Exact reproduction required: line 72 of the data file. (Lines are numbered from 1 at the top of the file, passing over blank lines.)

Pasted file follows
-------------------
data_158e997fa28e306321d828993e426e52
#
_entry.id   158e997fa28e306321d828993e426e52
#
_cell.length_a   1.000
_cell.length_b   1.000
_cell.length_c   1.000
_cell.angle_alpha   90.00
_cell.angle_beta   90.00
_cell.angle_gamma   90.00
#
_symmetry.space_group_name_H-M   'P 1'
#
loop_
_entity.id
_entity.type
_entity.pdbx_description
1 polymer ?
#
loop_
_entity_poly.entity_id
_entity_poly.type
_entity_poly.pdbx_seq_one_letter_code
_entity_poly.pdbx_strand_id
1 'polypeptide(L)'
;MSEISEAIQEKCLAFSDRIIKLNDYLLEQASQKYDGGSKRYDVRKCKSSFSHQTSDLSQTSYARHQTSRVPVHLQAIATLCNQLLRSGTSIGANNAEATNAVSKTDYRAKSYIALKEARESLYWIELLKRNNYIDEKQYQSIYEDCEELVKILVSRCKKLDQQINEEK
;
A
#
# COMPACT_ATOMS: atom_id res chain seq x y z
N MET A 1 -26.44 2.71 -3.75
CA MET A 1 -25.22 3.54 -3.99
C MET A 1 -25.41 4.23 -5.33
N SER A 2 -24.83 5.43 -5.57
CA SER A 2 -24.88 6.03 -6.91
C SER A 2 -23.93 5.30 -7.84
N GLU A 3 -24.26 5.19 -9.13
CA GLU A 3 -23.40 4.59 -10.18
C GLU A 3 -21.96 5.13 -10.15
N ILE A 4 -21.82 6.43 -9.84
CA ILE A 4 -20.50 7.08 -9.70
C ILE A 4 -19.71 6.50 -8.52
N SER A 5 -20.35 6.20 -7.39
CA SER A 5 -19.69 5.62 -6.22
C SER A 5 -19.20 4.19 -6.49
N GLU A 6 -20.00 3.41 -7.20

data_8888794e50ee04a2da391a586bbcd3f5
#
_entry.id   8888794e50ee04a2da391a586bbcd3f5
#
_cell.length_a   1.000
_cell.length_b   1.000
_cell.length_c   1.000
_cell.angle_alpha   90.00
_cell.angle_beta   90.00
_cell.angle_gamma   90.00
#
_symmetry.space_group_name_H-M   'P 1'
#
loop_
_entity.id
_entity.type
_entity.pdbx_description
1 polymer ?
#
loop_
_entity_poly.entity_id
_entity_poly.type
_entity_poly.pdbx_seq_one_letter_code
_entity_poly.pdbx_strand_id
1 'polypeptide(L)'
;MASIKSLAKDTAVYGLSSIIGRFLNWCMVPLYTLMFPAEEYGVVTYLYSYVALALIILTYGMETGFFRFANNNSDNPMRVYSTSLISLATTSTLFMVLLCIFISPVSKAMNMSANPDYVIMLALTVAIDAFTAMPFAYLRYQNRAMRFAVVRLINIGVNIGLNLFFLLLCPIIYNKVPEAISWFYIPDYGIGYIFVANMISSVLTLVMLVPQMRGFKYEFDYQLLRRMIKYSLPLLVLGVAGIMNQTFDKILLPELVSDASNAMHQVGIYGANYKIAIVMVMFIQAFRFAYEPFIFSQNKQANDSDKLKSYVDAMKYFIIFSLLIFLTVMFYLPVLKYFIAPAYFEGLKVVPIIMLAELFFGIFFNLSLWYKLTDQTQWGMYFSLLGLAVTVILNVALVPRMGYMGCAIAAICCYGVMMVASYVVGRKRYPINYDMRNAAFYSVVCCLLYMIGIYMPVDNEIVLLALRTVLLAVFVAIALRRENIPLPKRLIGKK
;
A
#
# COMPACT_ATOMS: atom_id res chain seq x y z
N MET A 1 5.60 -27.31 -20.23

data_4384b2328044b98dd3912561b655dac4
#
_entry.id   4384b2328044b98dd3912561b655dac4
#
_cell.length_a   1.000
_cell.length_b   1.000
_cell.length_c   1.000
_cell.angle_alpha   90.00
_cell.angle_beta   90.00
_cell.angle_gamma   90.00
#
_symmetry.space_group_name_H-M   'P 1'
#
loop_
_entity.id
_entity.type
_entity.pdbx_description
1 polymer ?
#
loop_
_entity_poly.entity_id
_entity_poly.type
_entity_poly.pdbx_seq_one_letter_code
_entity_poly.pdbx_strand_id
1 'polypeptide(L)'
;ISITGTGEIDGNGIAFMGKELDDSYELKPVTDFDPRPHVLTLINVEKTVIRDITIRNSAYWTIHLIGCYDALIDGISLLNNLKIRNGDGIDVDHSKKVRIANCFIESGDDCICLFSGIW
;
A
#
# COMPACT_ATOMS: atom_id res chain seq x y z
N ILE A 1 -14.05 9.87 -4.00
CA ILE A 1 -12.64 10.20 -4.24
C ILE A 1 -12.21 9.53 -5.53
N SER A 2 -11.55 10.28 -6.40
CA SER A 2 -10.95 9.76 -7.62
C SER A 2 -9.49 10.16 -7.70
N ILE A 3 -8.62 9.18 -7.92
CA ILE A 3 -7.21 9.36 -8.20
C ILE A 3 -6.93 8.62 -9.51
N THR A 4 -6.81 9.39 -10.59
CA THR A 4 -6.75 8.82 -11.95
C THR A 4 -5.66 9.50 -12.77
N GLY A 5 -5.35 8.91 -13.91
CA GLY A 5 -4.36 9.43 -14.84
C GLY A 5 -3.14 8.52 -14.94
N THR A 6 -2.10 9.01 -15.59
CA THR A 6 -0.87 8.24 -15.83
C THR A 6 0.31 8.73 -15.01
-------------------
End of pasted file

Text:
;MASIKSLAKDTAVYGLSSIIGRFLNWCMVPLYTLMFPAEEYGVVTYLYSYVALALIILTYGMETGFFRFANNNSDNPMRVYSTSLISLATTSTLFMVLLCIFISPVSKAMNMSANPDYVIMLALTVAIDAFTAMPFAYLRYQNRAMRFAVVRLINIGVNIGLNLFFLLLCPIIYNKVPEAISWFYIPDYGIGYIFVANMISSVLTLVMLVPQMRGFKYEFDYQLLRRMIKYSLPLLVLGVAGIMNQTFDKILLPELVSDASNAMHQVGIYGANYKIAIVMVMFIQAFRFAYEPFIFSQNKQANDSDKLKSYVDAMKYFIIFSLLIFLTVMFYLPVLKYFIAPAYFEGLKVVPIIMLAELFFGIFFNLSLWYKLTDQTQWGMYFSLLGLAVTVILNVALVPRMGYMGCAIAAICCYGVMMVASYVVGRKRYPINYDMRNAAFYSVVCCLLYMIGIYMPVDNEIVLLALRTVLLAVFVAIALRRENIPLPKRLIGKK